Friday, September 17, 2004
The Linux Model Used To "Do Theology"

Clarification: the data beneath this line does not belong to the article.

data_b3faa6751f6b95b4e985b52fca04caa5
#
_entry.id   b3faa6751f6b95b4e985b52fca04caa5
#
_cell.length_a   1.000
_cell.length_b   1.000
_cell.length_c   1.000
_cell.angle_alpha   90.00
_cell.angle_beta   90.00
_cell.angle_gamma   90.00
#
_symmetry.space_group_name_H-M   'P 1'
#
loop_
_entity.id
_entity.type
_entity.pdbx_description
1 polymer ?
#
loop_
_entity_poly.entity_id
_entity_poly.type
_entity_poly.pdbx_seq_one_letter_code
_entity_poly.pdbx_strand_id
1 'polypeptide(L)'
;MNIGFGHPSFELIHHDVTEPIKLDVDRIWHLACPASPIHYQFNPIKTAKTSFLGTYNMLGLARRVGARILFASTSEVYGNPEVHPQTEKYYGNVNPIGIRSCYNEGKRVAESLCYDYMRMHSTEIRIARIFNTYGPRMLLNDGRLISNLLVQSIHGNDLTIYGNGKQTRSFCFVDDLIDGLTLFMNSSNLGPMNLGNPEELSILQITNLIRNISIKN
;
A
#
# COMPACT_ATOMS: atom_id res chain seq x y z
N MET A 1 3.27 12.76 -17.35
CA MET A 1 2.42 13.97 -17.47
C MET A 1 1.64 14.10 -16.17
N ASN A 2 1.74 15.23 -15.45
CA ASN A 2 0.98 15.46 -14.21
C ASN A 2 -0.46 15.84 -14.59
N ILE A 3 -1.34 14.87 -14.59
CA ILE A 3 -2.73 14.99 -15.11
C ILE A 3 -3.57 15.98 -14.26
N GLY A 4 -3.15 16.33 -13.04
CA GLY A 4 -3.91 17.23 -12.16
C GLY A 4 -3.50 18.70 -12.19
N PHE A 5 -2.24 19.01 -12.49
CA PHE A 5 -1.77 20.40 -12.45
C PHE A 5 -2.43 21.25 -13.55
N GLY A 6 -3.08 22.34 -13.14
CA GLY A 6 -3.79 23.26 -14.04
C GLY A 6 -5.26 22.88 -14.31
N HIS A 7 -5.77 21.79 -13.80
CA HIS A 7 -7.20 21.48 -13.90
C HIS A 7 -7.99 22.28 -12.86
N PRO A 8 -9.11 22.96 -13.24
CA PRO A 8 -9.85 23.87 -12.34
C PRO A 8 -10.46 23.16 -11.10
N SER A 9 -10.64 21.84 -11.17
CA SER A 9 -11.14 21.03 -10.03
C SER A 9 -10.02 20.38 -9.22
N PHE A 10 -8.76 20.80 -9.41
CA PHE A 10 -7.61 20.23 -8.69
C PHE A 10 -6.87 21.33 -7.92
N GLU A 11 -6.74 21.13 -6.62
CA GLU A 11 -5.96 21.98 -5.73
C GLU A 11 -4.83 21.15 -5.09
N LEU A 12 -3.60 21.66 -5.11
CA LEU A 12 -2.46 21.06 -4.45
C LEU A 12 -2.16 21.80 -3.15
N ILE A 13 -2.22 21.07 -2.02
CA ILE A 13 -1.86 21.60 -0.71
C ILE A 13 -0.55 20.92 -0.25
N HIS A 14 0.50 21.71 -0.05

I find programmers to be some of the most philosophical people in our society. They can afford to talk about the hypothetical and then create it. The rules of logic and the tools they use will create what they envision. One of the philosophers of the Open Source software movement is Linus Torvald. He has headed up the project of Linux. Linux is a computer operating system (OS) which has been developed by anyone who can write code and shows his/her work is quality enough to be included in the OS. A person with a Ph.D. in computer science might get the code included or an high school student might too. It depends on the merits of the work. The Linux project is highly successful. So are many other projects which similarly use the volunteer-merit based creativity. Wikipedia is another project which uses volunteers and the merits of their work is the merits of its inclusion. I have noticed that some Christian websites are attempting to use the same model but only partially. Before software code is included in Linux the merit of the programming is evaluated. Some of the websites advocating a similar model for examining the Christian faith basically adheres to the egalitarian (level playing field) mentality, but they lack the merit based system. Instead of gaining a high quality of teaching and understanding of the scriptures, they achieve shared ignorance. Basic to the Linux model is competence. The scripture does not teach us to have a grand hierarchy in the church, pastors are to be honored for their work but not for their position alone. The preisthood of the saints is basic to the Christian faith, we are can approach God through the atoning work of Jesus on the cross. This egalitarian nature of the Christian faith does not mean that one opinion is as good as another. Instead it means that we need to read the scriptures realizing that we are accountable to each other and to God to believe it and living up to it.